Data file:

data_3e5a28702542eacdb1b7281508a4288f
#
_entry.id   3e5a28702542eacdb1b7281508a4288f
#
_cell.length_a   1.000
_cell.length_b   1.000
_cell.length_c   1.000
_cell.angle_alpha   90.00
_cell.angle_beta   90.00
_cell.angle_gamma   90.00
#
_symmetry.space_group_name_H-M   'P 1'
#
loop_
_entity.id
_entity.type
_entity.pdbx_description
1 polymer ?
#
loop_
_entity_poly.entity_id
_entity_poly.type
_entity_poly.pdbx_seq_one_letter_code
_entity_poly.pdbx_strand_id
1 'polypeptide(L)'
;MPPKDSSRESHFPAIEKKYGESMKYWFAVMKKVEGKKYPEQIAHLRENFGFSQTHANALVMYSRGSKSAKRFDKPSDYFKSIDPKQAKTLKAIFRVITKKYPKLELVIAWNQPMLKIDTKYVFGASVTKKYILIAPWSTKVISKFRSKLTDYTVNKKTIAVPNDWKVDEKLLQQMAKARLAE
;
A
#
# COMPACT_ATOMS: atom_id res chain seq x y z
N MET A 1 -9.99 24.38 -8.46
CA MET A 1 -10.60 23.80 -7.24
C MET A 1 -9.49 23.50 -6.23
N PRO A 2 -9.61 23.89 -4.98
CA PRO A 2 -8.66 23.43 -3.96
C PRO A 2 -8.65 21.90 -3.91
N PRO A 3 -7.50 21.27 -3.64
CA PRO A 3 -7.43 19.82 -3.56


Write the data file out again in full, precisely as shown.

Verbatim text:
data_3e5a28702542eacdb1b7281508a4288f
#
_entry.id   3e5a28702542eacdb1b7281508a4288f
#
_cell.length_a   1.000
_cell.length_b   1.000
_cell.length_c   1.000
_cell.angle_alpha   90.00
_cell.angle_beta   90.00
_cell.angle_gamma   90.00
#
_symmetry.space_group_name_H-M   'P 1'
#
loop_
_entity.id
_entity.type
_entity.pdbx_description
1 polymer ?
#
loop_
_entity_poly.entity_id
_entity_poly.type
_entity_poly.pdbx_seq_one_letter_code
_entity_poly.pdbx_strand_id
1 'polypeptide(L)'
;MPPKDSSRESHFPAIEKKYGESMKYWFAVMKKVEGKKYPEQIAHLRENFGFSQTHANALVMYSRGSKSAKRFDKPSDYFKSIDPKQAKTLKAIFRVITKKYPKLELVIAWNQPMLKIDTKYVFGASVTKKYILIAPWSTKVISKFRSKLTDYTVNKKTIAVPNDWKVDEKLLQQMAKARLAE
;
A
#
# COMPACT_ATOMS: atom_id res chain seq x y z
N MET A 1 -9.99 24.38 -8.46
CA MET A 1 -10.60 23.80 -7.24
C MET A 1 -9.49 23.50 -6.23
N PRO A 2 -9.61 23.89 -4.98
CA PRO A 2 -8.66 23.43 -3.96
C PRO A 2 -8.65 21.90 -3.91
N PRO A 3 -7.50 21.27 -3.64
CA PRO A 3 -7.43 19.82 -3.56